The fact that a clergyman would not allow a lecture on...

Sioux Falls (S. Dak.) Press

The fact that a clergyman would not allow a lecture on Christian Science to appear in your columns without giving vent to a tirade of vilification, is one of the signs of these times. An evolution of religious thought is going on, and the rate of its progress is indicated by the nature of the opposition it has aroused.

The speaker whose lecture was recently published, preached the gospel of Christ as it is understood in Christian Science, and left all other religionists to do the same from their different points of view. He presented what he had found to be true, in a dignified, orderly, and dispassionate manner, so that all who might be interested in his subject could calmly consider the points we stand for in the quiet of their own meditation. This was something which your reverend and censorious correspondent would not tolerate. He said, "The American people are a busy folk, and have not time to think out the answer to every word-puzzle." In fine, he reasserted the claim—outworn by the clergy of a former period—that the people are not able to think for themselves.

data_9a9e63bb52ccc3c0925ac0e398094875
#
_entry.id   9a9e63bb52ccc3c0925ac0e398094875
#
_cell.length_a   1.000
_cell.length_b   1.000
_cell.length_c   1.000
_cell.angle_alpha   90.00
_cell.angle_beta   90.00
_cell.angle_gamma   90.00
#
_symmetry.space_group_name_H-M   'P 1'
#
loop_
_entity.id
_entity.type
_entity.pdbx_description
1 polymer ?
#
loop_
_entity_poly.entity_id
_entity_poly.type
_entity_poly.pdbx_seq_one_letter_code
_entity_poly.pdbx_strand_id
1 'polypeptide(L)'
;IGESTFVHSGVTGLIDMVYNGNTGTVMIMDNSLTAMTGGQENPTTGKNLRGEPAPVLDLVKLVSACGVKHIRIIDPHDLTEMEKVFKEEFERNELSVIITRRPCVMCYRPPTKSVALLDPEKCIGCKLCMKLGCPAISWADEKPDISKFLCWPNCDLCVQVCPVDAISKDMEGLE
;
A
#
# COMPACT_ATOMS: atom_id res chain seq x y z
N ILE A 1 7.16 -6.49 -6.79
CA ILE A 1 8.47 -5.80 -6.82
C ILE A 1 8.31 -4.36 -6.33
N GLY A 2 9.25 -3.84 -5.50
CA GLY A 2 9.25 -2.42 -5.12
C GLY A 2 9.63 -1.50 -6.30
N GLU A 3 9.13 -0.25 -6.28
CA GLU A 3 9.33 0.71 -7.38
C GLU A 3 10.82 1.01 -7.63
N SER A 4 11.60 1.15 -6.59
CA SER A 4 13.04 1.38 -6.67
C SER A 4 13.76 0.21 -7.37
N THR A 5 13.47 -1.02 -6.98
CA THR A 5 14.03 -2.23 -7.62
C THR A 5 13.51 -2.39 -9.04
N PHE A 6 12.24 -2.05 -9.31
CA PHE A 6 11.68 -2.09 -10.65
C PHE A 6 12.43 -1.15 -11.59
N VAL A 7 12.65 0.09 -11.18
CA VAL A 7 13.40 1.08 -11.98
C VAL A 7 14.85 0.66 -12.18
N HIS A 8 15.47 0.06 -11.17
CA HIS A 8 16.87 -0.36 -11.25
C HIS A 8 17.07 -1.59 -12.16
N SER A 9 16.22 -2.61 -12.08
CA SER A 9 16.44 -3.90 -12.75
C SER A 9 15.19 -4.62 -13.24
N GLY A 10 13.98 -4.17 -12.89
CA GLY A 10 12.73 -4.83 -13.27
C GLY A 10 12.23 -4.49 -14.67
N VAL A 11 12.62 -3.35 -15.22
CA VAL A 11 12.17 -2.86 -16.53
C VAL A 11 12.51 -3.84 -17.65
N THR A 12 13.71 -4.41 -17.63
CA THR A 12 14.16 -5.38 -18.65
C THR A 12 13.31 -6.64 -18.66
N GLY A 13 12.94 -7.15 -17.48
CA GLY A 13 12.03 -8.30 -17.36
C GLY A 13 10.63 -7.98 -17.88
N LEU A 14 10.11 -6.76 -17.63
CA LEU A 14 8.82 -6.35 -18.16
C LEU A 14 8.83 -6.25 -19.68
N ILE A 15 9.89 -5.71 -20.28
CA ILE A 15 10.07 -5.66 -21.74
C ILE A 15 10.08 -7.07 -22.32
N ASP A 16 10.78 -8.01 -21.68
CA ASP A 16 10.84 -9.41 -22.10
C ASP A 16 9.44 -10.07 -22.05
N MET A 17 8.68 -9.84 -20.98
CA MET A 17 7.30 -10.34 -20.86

It is to be observed, however, that your correspondent paid but little attention to the particular lecture for which his letter was to be an answer, since it for the most part consisted in a prolonged effort to say whatever might be prejudicial to Christian Science. Only on one point did he fairly state the teaching of Christian Science, and even this single point was not without erroneous comment. After stating that Christian Scientists do not believe that Christ is God (and it is true they do not believe that Jesus is God), your correspondent went on to say: "Christian Science thus breaks with historic Christianity, and allies itself with Unitarianism, Judaism, and Mohammedanism against the most fundamental doctrine of Christianity, the incarnation."

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